With Good Reason

Post archive for ‘History’

Red Ink
March 16th, 2013 - (0 Comments)

A common historical myth is that Native Americans were an “oral people” and did not engage in literacy. In his new book Red Ink: Native Americans Picking Up the Pen in the Colonial Period, Drew Lopenzina  (Old Dominion University) argues that Native Americans early on acquired the skills of reading and writing in an effort […]

The Gospel Roots of Rock and Roll
February 16th, 2013 - (2 Comments)

Jazz Archive at Duke University / Foter.com / CC BY-NC-SA Sister Rosetta Tharpe attained great popularity in the 1930s and 1940s with her gospel recordings that were a unique mixture of spiritual lyrics and early rock and roll. She became the first superstar of gospel music and was an early influence on Elvis Presley, Jerry […]

Dialing Through the Years
January 19th, 2013 - (0 Comments)

If the inventor of radio had not been so stubborn, perhaps 1,600 souls would not have perished when the Titanic sank in the icy Atlantic 100 years ago. Bill Kovarik (Radford University) looks at the history of radio and its effects on American politics and popular culture. Also featured: Local sports segments have been a […]

Brigham Young: American Moses?
January 12th, 2013 - (2 Comments)

Brigham Young was a rough-hewn transient from New York whose life was electrified by the Mormon faith. He married more than 50 women, and transformed a barren desert into his vision of the Kingdom of God. In his new biography Brigham Young: Pioneer Prophet, John Turner (George Mason University) explores Young’s thirty-year battle with the […]

Black in Cuba
December 29th, 2012 - (0 Comments)

Two years after his 1959 speech at the Havana Labor Rally Fidel Castro declared that the age of racism and discrimination was over. Geoffroy de Laforcade (Norfolk State University) and William Alexander (Norfolk State University) discuss the validity of Castro’s declaration in today’s Cuba. They are part of a program where students from Norfolk State University, […]

After the Berlin Wall Came Down
December 1st, 2012 - (1 Comments)

More than 20 years after Germans tore down the Berlin Wall, they are still negotiating how to deal with the stigmas of a formerly divided country. Jason James (University of Mary Washington) says there are still divisions within German culture—between the “good” former West Germans and the “bad” former East Germans—and both sides struggle with […]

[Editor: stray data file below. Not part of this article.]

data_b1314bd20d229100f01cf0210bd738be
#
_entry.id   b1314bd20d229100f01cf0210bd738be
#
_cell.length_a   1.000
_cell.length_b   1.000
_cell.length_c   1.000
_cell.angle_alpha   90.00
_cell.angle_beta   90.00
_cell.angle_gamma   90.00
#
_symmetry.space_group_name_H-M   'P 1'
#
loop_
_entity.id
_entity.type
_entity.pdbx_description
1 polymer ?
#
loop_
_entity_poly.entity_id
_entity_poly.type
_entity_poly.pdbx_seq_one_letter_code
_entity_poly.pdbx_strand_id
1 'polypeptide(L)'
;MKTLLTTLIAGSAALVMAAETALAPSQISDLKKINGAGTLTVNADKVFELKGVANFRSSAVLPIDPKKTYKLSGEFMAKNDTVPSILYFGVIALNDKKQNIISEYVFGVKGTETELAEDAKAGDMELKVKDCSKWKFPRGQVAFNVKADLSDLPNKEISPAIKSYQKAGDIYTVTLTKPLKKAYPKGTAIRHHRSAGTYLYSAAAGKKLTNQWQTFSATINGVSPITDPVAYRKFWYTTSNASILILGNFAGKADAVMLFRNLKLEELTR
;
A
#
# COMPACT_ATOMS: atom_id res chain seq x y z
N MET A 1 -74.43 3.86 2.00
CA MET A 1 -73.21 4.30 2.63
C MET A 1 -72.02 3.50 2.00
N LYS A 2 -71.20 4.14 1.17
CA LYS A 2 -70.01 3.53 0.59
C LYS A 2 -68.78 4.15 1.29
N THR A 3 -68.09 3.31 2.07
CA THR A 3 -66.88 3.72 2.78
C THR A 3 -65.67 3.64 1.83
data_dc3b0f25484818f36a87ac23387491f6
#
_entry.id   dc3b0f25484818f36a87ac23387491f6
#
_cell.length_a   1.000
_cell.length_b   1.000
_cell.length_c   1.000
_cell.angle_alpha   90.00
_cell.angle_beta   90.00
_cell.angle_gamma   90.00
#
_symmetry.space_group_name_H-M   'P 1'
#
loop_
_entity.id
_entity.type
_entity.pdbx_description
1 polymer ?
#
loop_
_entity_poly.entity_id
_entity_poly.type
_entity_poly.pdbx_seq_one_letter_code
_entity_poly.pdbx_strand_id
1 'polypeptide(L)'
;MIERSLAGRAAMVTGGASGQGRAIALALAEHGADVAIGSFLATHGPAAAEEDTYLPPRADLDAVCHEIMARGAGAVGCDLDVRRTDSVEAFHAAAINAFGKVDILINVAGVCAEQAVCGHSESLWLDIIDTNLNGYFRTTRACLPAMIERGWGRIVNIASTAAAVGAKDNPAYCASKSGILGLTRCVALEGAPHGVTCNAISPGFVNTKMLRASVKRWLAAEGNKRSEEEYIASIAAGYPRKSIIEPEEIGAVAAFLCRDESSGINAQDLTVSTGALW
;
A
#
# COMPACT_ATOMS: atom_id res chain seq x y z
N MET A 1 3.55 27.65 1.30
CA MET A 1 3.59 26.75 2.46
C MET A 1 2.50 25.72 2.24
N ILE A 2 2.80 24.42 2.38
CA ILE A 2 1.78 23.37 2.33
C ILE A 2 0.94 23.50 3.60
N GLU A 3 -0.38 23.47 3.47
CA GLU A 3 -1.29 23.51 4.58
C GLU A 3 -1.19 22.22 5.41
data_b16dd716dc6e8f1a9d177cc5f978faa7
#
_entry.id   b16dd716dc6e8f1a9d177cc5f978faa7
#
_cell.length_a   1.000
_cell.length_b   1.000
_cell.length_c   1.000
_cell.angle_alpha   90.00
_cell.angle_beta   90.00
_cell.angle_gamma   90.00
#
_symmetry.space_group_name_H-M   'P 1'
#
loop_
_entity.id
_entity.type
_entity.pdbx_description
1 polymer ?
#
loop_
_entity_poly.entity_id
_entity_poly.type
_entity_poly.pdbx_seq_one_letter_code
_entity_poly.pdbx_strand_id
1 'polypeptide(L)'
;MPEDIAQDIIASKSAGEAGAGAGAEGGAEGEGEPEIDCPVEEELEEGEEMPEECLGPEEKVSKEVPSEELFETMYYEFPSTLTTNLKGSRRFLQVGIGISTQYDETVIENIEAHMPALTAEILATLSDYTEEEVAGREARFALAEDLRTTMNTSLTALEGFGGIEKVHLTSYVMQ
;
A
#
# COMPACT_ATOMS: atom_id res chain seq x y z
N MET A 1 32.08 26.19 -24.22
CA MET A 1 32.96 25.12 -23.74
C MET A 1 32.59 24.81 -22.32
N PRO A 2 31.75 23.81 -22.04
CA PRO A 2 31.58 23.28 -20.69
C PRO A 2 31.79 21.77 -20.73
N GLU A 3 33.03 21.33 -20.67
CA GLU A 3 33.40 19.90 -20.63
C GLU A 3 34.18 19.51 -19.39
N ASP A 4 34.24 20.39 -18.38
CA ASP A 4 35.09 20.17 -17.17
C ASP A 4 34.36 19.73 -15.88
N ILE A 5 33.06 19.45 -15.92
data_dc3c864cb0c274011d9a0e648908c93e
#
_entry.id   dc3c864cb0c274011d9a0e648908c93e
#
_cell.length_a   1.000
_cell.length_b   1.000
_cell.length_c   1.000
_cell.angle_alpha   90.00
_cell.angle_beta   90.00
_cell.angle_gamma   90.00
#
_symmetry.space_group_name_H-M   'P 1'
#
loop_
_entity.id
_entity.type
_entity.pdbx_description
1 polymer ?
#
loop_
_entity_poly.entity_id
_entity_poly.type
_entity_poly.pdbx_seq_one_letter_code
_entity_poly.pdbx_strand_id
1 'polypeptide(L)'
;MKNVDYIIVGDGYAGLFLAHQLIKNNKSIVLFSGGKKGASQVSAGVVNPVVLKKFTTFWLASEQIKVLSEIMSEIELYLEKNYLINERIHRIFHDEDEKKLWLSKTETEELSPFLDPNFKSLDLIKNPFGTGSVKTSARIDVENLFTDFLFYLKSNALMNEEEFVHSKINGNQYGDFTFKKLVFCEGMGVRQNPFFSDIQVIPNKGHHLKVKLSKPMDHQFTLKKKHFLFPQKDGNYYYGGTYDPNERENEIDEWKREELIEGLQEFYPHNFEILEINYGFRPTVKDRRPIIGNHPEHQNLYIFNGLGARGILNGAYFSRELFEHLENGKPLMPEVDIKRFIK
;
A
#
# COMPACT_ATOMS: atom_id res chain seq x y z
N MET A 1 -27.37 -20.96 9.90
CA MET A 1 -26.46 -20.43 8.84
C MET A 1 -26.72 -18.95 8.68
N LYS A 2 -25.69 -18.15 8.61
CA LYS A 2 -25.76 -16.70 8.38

Master of the Mountain
November 10th, 2012 - (0 Comments)

The new book Master of the Mountain: Thomas Jefferson and his Slaves is based on new information from archaeological work at Monticello and on hitherto overlooked or disregarded evidence in Jefferson’s papers. Henry Wiencek (Virginia Foundation for the Humanities Fellow) creates a portrait of the founding father that challenges the long-held perception of Thomas Jefferson […]

The Legacy of Massive Resistance
October 20th, 2012 - (0 Comments)

When faced with a court order to integrate, Prince Edward County in Virginia closed its entire school system in 1959 rather than integrate. The closure lasted five years and was part of a larger policy enacted by the state called Massive Resistance. Larissa Smith Fergeson (Longwood University) speaks to people who were students in Prince […]

1619: The Making of America
October 13th, 2012 - (0 Comments)

1619 was the year the first Africans arrived on the North American continent. There were at least 20 of them and they came as slaves from Angola. But what’s often overlooked is the culture they brought with them. Many were Christians with European names like Jean Pedro and Angela, and some came from cities. Scholars […]

The Coming Prosperity
September 29th, 2012 - (0 Comments)

In spite of the current state of the economy, the next 25 years will see an unprecedented rise in human wellbeing. That’s the argument Philip Auerswald (George Mason University) makes in his new book The Coming Prosperity. He argues that four centuries of technological change are spreading prosperity to new populations in the world and […]